“I believe CrunchBase will gain a lot of attention from the academia soon, which is always eager for high-quality data set,” writes Guang Xiang of Carnegie Mellon University, who found that he could predict Mergers and Acquisitions much better using the unique business variables available in CrunchBase than the traditional databases used by academics. Thanks, Xiang, flattery will get you everywhere.
“Traditionally, people only used numeric variables/features for M&A prediction, such as ROI, etc. CrunchBase and TechCrunch provided a much richer corpus for the task,” he writes. Specifically, CrunchBase gave him data on a volume of companies roughly 43 times the normal dataset (2300 vs. +100,000) and access to valuable variables, such as management structure, financing, and media coverage.
For instance, “Strong financial backing is generally considered critical to the success of a company,” but traditional datasets won’t have detailed information on the management, their experience, and the funding rounds.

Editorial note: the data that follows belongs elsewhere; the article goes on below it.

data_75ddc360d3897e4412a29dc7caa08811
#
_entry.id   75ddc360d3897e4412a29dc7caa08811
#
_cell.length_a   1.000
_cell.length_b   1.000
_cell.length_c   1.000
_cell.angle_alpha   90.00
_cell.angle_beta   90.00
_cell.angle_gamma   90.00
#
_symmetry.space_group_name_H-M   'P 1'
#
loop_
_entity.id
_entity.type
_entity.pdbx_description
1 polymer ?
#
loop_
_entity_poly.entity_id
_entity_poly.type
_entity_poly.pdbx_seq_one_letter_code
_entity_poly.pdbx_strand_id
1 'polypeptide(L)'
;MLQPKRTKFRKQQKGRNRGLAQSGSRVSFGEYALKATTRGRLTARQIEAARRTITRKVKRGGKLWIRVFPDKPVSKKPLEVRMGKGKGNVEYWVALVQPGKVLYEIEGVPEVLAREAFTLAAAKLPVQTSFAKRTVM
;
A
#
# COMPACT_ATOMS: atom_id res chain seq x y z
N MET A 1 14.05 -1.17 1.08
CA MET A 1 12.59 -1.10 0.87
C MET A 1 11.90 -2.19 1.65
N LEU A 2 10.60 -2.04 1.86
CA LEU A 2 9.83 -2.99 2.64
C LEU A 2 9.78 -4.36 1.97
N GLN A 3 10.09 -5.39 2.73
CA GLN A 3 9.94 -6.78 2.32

Even better, the news coverage itself on Techcrunch could also be a predictor of merger or acquisition (because, well, duh, if a company’s doing well enough to make the news, there’s a good chance someone is also itching to buy it out).
But, just when we were starting to blush, Xiang brought out the criticism, “Despite its large magnitude, the CrunchBase corpus is sparse with many missing attributes,” because the community-created database tends to focus on more popular companies and features. That said, even with drawbacks, the researchers still achieved “good performance,” with CrunchBase — Which impressively enough has been managed all these years by superwoman Gene Teare.
M&A activity is just the tip of the iceberg, and there are all sorts of business questions that could be answered using the vast amounts of data provided by CrunchBase. So, statisticians and business analysts, go nuts. And, when you find something cool, let us know first (firstname.lastname@example.org).